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Driving Drowsy Prevention Week-National Sleep Foundation

November 14th, 2012 Raquel Rothe

Young People More Likely To Drive Drowsy

November 9, 2012

National Sleep Foundation’s Drowsy Driving Prevention Week® Provides Tips to Prevent One in Six Traffic Fatalities

WASHINGTON, DC, November 9, 2012 – In recognition of Drowsy Driving Prevention Week®, (November 12-18), the National Sleep Foundation is joining with the AAA Foundation for Traffic Safety to educate drivers about sleep safety. A recent survey conducted by the AAA Foundation found that young people are more likely to drive drowsy.  Specifically, one in seven licensed drivers ages 16-24 admitted to having nodded off at least once while driving in the past year as compared to one in ten of all licensed drivers who confessed to falling asleep during the same period.

A recent National Sleep Foundation poll found that teens and adults in their twenties reported less sleep satisfaction and roughly one in five rated as “sleepy” on a standard clinical assessment tool that determines whether sleepiness impairs daily activities.

“Young Americans are sleepy, and this affects their health and safety,” says David Cloud, CEO of the National Sleep Foundation. “It’s important to get the word out that it’s dangerous to drive drowsy. This could save thousands of lives.”

Using an analysis of previous data, the AAA Foundation estimates that about one in six deadly crashes involves a drowsy driver. The National Sleep Foundation’s 2011 Sleep in America poll found that among those who drove, about one-half (52%) indicated that they have driven drowsy, with more than one-third (37%) doing so in the past month.

Sleepiness can impair drivers by causing slower reaction times, vision impairment, lapses in judgment and delays in processing information. In fact, studies show that being awake for more than 20 hours results in an impairment equal to a blood alcohol concentration of 0.08%, the legal limit in all states. It is also possible to fall into a 3-4 second microsleep without realizing it.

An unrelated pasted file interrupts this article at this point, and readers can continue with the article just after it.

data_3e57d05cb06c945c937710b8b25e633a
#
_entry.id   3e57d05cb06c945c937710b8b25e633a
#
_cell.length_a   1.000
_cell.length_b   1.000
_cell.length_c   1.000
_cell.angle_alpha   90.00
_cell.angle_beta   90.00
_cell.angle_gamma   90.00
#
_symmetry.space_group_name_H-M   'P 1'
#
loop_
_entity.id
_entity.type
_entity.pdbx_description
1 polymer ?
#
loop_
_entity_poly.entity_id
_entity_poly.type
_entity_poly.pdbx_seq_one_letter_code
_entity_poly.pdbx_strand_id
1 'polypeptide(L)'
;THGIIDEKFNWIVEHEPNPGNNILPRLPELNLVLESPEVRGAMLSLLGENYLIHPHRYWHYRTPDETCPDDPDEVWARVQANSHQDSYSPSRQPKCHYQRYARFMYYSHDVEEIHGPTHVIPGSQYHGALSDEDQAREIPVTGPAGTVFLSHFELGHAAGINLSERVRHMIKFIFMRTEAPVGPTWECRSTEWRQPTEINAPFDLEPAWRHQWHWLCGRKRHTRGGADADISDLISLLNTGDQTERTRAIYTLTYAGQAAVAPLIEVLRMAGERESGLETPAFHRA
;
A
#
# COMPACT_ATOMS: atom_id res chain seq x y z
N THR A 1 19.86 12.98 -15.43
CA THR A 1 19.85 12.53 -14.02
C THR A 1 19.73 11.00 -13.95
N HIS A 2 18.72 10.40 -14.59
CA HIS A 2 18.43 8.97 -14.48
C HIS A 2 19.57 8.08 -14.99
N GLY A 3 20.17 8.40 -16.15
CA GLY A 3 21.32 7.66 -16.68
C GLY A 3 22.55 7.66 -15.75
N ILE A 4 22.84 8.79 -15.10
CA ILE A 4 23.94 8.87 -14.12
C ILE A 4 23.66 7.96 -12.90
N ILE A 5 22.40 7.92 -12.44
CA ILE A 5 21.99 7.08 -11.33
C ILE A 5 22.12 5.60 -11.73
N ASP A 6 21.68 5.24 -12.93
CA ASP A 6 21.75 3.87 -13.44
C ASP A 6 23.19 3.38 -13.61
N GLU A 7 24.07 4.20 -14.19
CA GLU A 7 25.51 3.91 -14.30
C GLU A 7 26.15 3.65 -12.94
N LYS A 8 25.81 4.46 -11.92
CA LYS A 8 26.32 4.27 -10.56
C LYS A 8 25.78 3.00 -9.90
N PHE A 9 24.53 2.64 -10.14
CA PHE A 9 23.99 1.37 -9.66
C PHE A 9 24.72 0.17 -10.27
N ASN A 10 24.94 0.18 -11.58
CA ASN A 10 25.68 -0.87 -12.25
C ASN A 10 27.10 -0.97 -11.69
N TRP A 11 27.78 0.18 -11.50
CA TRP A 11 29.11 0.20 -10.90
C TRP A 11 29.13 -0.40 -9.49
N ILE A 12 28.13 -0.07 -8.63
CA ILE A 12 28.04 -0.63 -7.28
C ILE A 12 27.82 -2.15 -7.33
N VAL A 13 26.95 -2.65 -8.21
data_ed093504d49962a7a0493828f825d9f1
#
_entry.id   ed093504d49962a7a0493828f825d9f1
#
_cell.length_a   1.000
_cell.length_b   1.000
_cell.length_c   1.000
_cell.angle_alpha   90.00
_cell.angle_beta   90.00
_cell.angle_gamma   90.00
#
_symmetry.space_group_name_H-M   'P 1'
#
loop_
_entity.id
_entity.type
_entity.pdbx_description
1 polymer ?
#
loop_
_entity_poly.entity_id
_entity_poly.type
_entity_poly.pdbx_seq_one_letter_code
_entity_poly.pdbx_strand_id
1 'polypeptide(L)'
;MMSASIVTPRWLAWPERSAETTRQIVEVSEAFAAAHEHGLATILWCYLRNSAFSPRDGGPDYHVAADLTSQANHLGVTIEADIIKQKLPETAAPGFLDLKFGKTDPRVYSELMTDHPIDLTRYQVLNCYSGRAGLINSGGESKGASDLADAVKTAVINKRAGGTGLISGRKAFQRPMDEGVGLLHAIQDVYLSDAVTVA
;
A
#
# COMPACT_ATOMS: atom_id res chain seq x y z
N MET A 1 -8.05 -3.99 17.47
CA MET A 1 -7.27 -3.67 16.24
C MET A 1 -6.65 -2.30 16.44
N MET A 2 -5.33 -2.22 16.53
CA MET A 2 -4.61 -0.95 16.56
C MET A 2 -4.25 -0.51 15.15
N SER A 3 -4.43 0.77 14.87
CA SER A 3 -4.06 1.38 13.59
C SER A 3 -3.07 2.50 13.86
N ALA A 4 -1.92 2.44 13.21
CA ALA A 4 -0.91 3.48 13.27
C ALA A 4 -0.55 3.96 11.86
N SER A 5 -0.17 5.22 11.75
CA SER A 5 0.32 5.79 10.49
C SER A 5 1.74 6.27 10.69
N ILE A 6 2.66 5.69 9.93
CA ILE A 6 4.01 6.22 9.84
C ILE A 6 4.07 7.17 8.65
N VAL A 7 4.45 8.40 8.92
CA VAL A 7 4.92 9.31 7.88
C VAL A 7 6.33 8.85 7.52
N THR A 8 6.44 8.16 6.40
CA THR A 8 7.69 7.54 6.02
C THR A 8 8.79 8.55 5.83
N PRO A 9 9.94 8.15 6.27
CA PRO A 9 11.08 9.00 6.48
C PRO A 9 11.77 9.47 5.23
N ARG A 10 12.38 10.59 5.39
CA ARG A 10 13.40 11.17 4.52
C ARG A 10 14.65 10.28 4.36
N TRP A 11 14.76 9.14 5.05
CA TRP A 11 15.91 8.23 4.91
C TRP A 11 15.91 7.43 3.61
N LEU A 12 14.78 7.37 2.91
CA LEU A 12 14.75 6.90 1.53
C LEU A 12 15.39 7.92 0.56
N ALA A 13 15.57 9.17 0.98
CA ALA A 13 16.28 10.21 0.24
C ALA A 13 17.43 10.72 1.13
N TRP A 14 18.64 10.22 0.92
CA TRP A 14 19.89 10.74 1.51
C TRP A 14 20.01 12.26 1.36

Feeling sleepy? Stop driving if you exhibit these warning signs.

The following warning signs indicate that it’s time to stop driving and find a safe place to pull over and address your condition:

  • Difficulty focusing, frequent blinking and/or heavy eyelids
  • Difficulty keeping reveries or daydreams at bay
  • Trouble keeping your head up
  • Drifting from your lane, swerving, tailgating and/or hitting rumble strips
  • Inability to clearly remember the last few miles driven
  • Missing exits or traffic signs
  • Yawning repeatedly
  • Feeling restless, irritable, or aggressive.

Here’s what you can do to prevent a fall-asleep crash:

  • Get a good night’s sleep before you hit the road. You’ll want to be alert for the drive, so be sure to get adequate sleep (seven to nine hours) the night before you go.
  • Don’t be too rushed to arrive at your destination. Many drivers try to maximize the holiday weekend by driving at night or without stopping for breaks. It’s better to allow the time to drive alert and arrive alive.
  • Use the buddy system. Just as you should not swim alone, avoid driving alone for long distances. A buddy who remains awake for the journey can take a turn behind the wheel and help identify the warning signs of fatigue.